Having been impressed with a guard of Polish cavalry in 1807 Napoleon ordered that a Polish light cavalry regiment be raised and added to his growing Imperial Guard. This was done, and the regiment saw its first action in Spain in the following year. The dates for this set start in 1809 because it was in this year that the regiment was first issued lances, and the men were henceforth known as the Polish Lancers. In this guise they performed well in many of their emperor's campaigns, and some even accompanied him into exile on Elba in 1814.
The uniform of these men changed little during the years 1809 to 1815, and it has been well captured on these miniatures. The full dress czapska, uncovered and in its full glory with the long plume, caps a dazzling uniform which is very Polish in style and perfectly done here. With the issue of the lance the uniform was changed in that the fringed epaulette was moved to the right shoulder and the aiguillette moved in the opposite direction, and this is properly done here. The officer, who never carried a lance, retained the former arrangement as can be seen on the officer figure at the end of our second row. This figure also wears his sash, which was generally reserved for full dress and not worn in action, but then all the figures are wearing full dress, so while it looks fantastic it is not really what these troops looked like in the field of battle. However many people like to see the full dress on figures, and these certainly deliver that very nicely.
The horses are all properly attired too, with the long pointed shabraque suitably monogrammed. As with the uniform this is in parade fashion, as on campaign the long corner was tied up to protect this expensive item. Otherwise saddles and all straps look good. Most of the horses have a carbine beside the saddle (in 1813 the front rank were given lances but no carbines, while the rear ranks had carbines but no lances). Three of the poses are very good, but the first animal in the second row of horses is less so. The holes in their sides are to accommodate the pegs between the rider’s legs, which will need to be trimmed down to allow the rider to be positioned.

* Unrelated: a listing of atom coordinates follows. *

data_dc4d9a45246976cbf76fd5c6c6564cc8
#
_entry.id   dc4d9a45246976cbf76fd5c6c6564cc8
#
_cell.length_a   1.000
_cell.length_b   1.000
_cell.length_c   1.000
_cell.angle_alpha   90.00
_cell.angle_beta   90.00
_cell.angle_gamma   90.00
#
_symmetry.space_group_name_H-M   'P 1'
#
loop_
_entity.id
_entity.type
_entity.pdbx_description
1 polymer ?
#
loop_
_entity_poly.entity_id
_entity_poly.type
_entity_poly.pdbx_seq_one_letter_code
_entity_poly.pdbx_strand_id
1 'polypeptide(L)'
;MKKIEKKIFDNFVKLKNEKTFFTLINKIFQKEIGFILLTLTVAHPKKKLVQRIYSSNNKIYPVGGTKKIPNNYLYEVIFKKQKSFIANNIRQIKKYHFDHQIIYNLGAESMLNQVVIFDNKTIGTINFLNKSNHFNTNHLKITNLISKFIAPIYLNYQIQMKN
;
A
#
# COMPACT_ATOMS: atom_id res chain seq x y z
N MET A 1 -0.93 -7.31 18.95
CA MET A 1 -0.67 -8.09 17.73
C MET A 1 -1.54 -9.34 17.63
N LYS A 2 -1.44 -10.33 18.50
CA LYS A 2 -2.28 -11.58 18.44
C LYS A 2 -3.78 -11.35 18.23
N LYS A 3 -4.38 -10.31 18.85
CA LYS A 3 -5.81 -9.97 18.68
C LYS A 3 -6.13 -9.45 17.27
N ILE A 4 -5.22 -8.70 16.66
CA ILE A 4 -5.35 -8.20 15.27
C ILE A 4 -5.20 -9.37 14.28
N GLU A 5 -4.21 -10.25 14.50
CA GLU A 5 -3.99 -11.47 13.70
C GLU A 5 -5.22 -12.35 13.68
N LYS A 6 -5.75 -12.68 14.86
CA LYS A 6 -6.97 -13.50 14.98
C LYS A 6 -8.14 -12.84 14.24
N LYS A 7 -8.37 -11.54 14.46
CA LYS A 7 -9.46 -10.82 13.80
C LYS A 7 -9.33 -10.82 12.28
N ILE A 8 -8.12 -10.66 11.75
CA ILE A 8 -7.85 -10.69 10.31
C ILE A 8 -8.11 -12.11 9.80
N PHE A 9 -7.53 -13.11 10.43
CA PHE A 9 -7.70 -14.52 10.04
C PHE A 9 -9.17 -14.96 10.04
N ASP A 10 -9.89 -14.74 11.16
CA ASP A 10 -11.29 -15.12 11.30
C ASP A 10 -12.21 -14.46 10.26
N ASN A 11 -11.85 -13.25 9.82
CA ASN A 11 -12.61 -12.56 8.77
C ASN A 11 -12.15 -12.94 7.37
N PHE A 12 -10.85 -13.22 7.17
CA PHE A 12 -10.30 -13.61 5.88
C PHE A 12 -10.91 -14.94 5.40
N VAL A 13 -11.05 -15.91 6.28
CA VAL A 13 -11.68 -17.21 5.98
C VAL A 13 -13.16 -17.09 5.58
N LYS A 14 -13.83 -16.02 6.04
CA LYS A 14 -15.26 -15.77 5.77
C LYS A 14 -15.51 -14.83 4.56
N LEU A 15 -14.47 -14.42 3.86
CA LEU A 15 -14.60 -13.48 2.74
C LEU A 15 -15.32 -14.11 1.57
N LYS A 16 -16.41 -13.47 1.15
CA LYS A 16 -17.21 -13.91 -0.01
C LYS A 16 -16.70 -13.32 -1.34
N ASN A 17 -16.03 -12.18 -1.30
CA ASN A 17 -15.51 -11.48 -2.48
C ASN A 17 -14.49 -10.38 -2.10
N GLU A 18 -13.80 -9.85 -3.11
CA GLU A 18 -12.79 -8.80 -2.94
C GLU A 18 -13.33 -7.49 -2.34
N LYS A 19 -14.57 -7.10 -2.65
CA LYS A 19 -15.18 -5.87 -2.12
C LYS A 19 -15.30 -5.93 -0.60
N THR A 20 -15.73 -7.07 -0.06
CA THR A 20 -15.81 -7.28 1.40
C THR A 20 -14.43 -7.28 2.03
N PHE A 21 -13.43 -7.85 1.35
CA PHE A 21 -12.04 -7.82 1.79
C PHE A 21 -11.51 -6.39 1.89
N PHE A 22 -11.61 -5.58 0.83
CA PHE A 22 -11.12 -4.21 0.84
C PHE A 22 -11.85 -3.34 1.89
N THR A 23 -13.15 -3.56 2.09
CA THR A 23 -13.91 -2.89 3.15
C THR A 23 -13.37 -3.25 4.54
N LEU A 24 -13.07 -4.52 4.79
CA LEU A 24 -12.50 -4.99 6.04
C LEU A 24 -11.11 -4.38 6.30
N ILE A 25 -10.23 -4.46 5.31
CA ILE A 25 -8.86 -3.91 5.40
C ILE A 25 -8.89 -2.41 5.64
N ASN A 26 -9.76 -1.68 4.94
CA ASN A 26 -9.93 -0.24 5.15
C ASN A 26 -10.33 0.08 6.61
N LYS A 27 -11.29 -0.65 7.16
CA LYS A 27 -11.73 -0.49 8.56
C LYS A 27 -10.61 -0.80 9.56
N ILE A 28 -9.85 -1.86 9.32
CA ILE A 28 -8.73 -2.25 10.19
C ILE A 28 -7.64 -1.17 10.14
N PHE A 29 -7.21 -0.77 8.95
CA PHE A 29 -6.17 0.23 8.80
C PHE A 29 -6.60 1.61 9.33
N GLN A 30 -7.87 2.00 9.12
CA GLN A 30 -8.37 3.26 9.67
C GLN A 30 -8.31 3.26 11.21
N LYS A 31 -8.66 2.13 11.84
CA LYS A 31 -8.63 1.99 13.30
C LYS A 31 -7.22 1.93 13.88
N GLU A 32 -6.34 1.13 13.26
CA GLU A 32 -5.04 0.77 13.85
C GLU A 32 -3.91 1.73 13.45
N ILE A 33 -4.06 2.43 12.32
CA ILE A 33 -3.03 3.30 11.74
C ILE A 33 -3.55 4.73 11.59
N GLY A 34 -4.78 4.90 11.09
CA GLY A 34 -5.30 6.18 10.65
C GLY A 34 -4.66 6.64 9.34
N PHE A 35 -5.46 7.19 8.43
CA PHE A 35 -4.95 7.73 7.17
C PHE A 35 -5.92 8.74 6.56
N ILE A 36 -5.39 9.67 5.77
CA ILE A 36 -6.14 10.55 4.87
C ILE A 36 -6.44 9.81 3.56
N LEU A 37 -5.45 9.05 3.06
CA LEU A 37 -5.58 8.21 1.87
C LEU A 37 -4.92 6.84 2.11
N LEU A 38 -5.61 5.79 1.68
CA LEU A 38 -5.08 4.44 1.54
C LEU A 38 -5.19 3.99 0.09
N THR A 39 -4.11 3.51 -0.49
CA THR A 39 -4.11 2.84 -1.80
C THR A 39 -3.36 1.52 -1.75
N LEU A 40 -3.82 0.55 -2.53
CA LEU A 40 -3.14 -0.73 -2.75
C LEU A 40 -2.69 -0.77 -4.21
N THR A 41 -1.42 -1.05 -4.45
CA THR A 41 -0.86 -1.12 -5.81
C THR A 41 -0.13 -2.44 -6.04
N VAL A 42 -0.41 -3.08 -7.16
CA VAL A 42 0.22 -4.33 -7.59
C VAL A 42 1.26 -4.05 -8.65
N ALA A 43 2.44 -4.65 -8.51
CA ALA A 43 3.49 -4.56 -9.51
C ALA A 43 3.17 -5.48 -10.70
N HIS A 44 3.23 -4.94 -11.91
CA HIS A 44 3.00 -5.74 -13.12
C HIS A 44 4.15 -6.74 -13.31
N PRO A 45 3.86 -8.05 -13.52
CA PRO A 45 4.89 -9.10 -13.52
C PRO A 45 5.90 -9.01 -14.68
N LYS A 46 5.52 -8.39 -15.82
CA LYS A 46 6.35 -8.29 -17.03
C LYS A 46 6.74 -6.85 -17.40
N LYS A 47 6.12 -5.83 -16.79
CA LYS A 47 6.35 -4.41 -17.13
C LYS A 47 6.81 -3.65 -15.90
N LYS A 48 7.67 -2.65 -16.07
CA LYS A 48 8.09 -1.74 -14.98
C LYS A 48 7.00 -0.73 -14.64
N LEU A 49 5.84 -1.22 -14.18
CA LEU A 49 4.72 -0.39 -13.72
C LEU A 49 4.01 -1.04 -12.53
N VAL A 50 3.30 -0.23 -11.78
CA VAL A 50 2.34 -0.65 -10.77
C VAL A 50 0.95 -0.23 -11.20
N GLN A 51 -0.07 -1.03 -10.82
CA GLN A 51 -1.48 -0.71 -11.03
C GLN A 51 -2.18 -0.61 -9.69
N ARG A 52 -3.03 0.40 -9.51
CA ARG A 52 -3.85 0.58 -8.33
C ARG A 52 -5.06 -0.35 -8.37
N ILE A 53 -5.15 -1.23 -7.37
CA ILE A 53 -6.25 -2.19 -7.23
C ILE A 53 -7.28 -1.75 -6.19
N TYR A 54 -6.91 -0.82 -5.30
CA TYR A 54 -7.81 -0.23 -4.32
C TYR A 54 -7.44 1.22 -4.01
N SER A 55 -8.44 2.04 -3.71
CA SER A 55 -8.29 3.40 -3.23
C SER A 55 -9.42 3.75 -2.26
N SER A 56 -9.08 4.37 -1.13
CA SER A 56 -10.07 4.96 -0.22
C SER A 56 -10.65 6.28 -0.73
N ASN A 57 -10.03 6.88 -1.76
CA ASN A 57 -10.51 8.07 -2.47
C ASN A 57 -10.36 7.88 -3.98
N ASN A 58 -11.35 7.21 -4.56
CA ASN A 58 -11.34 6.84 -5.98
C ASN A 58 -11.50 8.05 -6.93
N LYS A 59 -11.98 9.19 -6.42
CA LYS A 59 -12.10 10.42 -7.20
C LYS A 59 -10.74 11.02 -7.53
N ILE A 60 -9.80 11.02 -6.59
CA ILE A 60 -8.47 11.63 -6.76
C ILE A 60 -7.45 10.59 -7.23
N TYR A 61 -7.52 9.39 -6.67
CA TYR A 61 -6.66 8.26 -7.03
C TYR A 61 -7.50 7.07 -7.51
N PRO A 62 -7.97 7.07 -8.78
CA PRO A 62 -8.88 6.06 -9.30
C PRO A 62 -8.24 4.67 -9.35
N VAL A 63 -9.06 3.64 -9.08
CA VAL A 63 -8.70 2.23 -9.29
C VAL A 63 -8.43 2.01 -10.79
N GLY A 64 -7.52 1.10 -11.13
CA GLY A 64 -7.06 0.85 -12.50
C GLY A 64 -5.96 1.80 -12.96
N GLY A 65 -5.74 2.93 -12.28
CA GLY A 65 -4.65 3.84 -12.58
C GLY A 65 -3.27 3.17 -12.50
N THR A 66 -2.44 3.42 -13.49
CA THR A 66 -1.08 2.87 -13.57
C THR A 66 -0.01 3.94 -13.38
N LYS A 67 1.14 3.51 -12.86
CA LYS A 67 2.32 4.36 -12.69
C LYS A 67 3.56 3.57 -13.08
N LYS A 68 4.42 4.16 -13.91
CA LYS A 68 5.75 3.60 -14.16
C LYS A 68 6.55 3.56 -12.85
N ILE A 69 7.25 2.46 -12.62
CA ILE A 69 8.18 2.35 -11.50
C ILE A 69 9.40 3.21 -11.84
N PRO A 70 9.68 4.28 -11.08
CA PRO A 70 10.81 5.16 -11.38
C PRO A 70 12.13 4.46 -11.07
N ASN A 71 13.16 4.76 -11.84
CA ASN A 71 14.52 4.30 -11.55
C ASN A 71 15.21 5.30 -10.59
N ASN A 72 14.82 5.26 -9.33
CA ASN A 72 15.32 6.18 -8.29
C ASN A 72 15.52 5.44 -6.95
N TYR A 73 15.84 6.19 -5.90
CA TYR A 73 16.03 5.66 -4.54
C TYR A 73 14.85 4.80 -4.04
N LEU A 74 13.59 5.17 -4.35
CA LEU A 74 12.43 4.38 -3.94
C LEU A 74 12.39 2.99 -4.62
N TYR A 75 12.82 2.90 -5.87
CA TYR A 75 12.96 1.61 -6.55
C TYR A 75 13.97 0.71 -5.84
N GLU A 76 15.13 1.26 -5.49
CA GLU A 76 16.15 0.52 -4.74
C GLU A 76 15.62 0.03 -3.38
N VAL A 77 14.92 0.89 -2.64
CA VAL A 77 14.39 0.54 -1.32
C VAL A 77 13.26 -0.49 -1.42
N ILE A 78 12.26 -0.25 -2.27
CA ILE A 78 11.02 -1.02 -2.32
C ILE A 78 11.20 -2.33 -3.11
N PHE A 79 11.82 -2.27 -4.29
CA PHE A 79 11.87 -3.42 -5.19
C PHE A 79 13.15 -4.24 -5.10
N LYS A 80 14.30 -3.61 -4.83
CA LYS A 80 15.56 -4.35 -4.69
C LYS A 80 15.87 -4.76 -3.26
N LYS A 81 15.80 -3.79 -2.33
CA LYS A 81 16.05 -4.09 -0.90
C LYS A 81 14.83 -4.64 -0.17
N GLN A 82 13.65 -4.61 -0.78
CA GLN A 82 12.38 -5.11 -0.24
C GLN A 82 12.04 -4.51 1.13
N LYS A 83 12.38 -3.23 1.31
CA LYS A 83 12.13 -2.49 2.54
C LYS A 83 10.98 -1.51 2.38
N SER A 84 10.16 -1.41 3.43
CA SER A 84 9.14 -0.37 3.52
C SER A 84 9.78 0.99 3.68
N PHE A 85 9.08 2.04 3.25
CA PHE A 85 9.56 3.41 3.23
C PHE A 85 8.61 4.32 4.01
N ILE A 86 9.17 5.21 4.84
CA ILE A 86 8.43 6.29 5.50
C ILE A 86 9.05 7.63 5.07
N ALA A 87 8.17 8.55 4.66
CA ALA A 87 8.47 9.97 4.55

As so often with Zvezda we can find no fault with the quality of the sculpting and production. All the proportions are excellent and the level of detail superb. Lances are very tricky things to model at this sort of scale, and this set only includes three poses carrying one. The upright lance and the couched lance (either end of the top row) are both standard and very useful, but the second man in that same row, who is using his lance across the neck of his horse, is particularly fine and shows what can be done even with such a difficult subject. All the figures look utterly lifelike and exhibit no flash or other imperfections. The separate lances fit well so are a joy to put together.
If there is an imperfection in this set then we think it is with the pennants. The lances themselves are excellent, being slim and of a proper length (38mm, which is 2.75m and therefore perfect), but the pennants are rather shorter than the real thing, being only a scale 650mm in length instead of the correct 730mm. This makes them rather square and look more like guidons than the long flowing pennants of history, which is a pity as the same proportions have been used on all the lances here. Otherwise the main criticism is that these men never went into battle in this full dress uniform, but whether the use of this uniform here is a bad or good thing depends on each customer’s preference. Why they are entitled 'lifeguard' we do not know, unless it is a vague reference to their status as part of the Imperial Guard, but if you want full dress Polish (or for that matter 2nd or Dutch) lancers in battle then this really must be the set for you.